COLUMBUS, OHIO (GenomeWeb) — Educational videos can help parents better understand what exome sequencing is, according to Julia Wynn, a genetic counselor at Columbia University Medical Center.
As part of the Technologies for Exome Education and Health (TEEcH) study, she and her colleagues retrospectively surveyed the parents of children who underwent clinical exome sequencing about their experience and prospectively examined whether watching educational videos bolstered parents' knowledge of exome sequencing. She described her work during a lecture at the National Society of Genetic Counselors annual conference in Columbus, Ohio, from which she'd received a fellowship.
The goal of the videos, Wynn said, is not to replace genetic counselors, but to complement them. There's a nationwide shortage of genetic counselors in the US, she noted, and those who do see patients have to grapple with shortened counseling session times combined with ever increasing amounts of information to provide.
"We really need novel ways to address this," Wynn said.
For the first part of TEEcH, she and her colleagues retrospectively surveyed parents of children who'd undergone exome sequencing. Wynn noted that the respondents were mostly mothers, and were whiter and had higher education levels than the patient population at large at Columbia.
As part of the survey, the parents were asked about their understanding of their child's exome sequencing results — whether there was a positive, negative, or uncertain finding. Their responses were then compared to the clinicians'.
"For the most part, people do pretty well," Wynn said.
However, 21 percent of respondents still had some misunderstanding of the results. Some of those cases, Wynn said, could reflect the complexity of genetic testing. For instance, a parent might have said their child's results were uncertain even when there was a positive genetic result because the child's prognosis was uncertain. Likewise, they could have said their child's results were uncertain when they were negative because they was still a suspicion that there was a genetic factor at play though it wasn't yet detected.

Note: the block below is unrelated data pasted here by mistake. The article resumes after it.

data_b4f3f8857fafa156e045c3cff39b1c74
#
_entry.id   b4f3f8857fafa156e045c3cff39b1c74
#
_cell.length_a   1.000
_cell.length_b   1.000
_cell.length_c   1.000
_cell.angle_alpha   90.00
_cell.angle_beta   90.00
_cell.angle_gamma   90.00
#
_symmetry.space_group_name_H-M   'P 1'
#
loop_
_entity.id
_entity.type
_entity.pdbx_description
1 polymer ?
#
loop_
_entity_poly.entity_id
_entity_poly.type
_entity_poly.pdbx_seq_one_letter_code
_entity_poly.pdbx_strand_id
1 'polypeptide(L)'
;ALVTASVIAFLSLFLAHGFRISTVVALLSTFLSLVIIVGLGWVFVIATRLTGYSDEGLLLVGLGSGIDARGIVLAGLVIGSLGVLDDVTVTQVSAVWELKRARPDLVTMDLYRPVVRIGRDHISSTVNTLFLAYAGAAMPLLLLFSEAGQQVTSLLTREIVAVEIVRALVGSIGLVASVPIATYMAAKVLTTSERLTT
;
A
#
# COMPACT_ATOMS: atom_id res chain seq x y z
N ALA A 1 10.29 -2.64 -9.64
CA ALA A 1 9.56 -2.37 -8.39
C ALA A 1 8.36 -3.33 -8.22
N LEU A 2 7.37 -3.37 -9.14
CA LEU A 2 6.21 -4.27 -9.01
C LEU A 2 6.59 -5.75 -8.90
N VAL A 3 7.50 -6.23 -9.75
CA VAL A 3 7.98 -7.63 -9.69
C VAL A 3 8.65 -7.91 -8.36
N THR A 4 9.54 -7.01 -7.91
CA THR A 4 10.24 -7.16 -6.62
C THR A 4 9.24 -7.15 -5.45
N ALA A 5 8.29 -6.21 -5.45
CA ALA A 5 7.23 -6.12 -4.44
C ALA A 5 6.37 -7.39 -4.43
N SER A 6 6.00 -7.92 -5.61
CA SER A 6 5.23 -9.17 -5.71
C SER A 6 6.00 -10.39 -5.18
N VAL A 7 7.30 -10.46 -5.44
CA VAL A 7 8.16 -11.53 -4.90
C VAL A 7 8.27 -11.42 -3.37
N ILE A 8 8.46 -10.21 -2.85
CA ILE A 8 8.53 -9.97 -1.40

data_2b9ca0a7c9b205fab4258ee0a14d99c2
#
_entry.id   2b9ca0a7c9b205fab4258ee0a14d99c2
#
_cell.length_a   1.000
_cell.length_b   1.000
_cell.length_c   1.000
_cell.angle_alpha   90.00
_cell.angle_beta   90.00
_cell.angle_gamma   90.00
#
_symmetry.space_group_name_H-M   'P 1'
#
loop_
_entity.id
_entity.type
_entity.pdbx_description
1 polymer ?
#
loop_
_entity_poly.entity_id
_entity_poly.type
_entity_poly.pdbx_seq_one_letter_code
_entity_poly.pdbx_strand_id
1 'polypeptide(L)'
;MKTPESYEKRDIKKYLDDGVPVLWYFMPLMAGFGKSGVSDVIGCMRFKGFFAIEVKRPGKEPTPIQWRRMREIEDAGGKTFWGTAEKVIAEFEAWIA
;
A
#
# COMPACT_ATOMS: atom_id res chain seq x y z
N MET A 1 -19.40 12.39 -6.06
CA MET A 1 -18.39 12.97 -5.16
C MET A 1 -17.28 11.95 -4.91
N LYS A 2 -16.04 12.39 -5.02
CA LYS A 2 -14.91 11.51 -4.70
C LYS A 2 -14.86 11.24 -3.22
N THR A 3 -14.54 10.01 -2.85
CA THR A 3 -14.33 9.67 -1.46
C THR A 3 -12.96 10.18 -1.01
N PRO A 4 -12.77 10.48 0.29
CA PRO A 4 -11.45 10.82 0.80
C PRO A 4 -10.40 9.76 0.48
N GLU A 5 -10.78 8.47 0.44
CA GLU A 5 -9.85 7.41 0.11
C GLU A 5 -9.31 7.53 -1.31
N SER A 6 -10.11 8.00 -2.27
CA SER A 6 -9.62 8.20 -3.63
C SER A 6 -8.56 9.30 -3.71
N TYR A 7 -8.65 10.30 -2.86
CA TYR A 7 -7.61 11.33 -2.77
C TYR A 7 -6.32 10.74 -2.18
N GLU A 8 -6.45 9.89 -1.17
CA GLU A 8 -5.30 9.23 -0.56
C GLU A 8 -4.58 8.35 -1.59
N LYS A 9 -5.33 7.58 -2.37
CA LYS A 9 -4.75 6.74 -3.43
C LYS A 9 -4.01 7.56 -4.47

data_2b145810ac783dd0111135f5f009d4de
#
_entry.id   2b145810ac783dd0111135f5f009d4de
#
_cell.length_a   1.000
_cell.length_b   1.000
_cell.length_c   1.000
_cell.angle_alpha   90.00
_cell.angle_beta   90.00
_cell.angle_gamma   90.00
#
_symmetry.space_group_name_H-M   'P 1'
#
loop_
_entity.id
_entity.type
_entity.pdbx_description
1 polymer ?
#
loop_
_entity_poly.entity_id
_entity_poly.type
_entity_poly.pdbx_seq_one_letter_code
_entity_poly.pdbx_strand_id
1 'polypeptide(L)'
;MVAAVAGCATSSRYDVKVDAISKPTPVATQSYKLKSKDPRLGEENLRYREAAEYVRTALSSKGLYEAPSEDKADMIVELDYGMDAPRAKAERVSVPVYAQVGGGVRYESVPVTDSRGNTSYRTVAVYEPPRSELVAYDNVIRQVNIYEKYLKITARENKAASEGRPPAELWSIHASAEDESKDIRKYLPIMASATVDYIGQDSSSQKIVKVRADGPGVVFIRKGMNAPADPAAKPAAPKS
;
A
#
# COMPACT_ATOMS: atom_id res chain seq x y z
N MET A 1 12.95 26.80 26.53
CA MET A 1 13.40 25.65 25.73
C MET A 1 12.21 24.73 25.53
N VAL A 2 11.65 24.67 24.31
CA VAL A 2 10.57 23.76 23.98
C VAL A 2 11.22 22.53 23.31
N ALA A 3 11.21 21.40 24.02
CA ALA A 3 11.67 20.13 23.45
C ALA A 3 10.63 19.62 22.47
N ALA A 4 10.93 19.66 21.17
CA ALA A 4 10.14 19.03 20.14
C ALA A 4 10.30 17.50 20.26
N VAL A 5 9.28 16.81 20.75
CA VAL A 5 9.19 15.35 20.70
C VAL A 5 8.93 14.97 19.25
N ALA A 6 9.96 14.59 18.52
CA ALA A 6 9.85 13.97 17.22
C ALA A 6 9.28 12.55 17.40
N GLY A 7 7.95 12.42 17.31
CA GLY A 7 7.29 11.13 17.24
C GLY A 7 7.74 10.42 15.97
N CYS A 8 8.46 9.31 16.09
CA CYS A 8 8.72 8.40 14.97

Parents were also largely satisfied with their genetic counseling experience and decision regarding seeking exome sequencing for their child, Wynn's survey found. Most said their genetic counseling session was important and that they had made a decision that was right for them.
Wynn noted that parents tended to have said they had better experiences with genetic counselors that had been practicing for five or more years, though there was no difference in parental understanding between those who'd seen a newer versus a more experienced genetic counselor. The better experience could be due to differences in newer counselors' comfort with providing psychosocial support.
For the second part of the study, Wynn and her colleagues developed educational videos that, for instance, introduced exome sequencing or secondary findings. The videos relied on pictures and analogies to explain different concepts.
Parents coming into counseling sessions were randomized to either be invited to watch the videos or not. Genetic counselors then assessed parents' understanding of the concepts as compared to controls, and parents recounted their experiences.
Though Wynn noted that her results were preliminary, she reported that genetic counselors found that parents who saw the videos were better informed. The parents likewise said that the videos helped them understand what exome sequencing was.
"These may be really helpful," Wynn said of the educational videos.
She added that while the parents said the videos helped them make their decision regarding exome sequencing, it was to a lesser degree. Wynn said this suggested there's still a role for genetic counselors.